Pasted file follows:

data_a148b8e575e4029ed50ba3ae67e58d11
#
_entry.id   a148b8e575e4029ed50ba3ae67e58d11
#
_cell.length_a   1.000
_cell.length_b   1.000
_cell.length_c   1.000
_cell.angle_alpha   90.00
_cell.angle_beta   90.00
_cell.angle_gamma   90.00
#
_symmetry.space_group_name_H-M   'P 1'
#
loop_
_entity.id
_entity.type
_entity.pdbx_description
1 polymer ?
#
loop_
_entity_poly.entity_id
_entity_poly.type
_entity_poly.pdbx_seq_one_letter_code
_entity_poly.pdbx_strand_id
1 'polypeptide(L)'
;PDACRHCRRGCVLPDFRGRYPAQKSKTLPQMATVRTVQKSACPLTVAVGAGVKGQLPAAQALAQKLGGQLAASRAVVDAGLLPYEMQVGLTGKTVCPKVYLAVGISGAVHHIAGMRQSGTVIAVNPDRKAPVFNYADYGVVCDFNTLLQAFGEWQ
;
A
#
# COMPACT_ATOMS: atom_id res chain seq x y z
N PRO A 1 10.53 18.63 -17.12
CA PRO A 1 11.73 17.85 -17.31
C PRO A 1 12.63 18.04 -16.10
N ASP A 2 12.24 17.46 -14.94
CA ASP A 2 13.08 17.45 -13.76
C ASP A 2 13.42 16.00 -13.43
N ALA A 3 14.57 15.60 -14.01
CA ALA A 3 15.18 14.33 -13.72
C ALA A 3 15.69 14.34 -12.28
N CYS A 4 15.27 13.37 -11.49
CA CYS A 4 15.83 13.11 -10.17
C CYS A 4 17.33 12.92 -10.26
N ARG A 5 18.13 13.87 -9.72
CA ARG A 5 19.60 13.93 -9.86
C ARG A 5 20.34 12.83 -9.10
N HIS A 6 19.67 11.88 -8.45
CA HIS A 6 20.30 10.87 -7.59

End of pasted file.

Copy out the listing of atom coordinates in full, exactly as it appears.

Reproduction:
data_a148b8e575e4029ed50ba3ae67e58d11
#
_entry.id   a148b8e575e4029ed50ba3ae67e58d11
#
_cell.length_a   1.000
_cell.length_b   1.000
_cell.length_c   1.000
_cell.angle_alpha   90.00
_cell.angle_beta   90.00
_cell.angle_gamma   90.00
#
_symmetry.space_group_name_H-M   'P 1'
#
loop_
_entity.id
_entity.type
_entity.pdbx_description
1 polymer ?
#
loop_
_entity_poly.entity_id
_entity_poly.type
_entity_poly.pdbx_seq_one_letter_code
_entity_poly.pdbx_strand_id
1 'polypeptide(L)'
;PDACRHCRRGCVLPDFRGRYPAQKSKTLPQMATVRTVQKSACPLTVAVGAGVKGQLPAAQALAQKLGGQLAASRAVVDAGLLPYEMQVGLTGKTVCPKVYLAVGISGAVHHIAGMRQSGTVIAVNPDRKAPVFNYADYGVVCDFNTLLQAFGEWQ
;
A
#
# COMPACT_ATOMS: atom_id res chain seq x y z
N PRO A 1 10.53 18.63 -17.12
CA PRO A 1 11.73 17.85 -17.31
C PRO A 1 12.63 18.04 -16.10
N ASP A 2 12.24 17.46 -14.94
CA ASP A 2 13.08 17.45 -13.76
C ASP A 2 13.42 16.00 -13.43
N ALA A 3 14.57 15.60 -14.01
CA ALA A 3 15.18 14.33 -13.72
C ALA A 3 15.69 14.34 -12.28
N CYS A 4 15.27 13.37 -11.49
CA CYS A 4 15.83 13.11 -10.17
C CYS A 4 17.33 12.92 -10.26
N ARG A 5 18.13 13.87 -9.72
CA ARG A 5 19.60 13.93 -9.86
C ARG A 5 20.34 12.83 -9.10
N HIS A 6 19.67 11.88 -8.45
CA HIS A 6 20.30 10.87 -7.59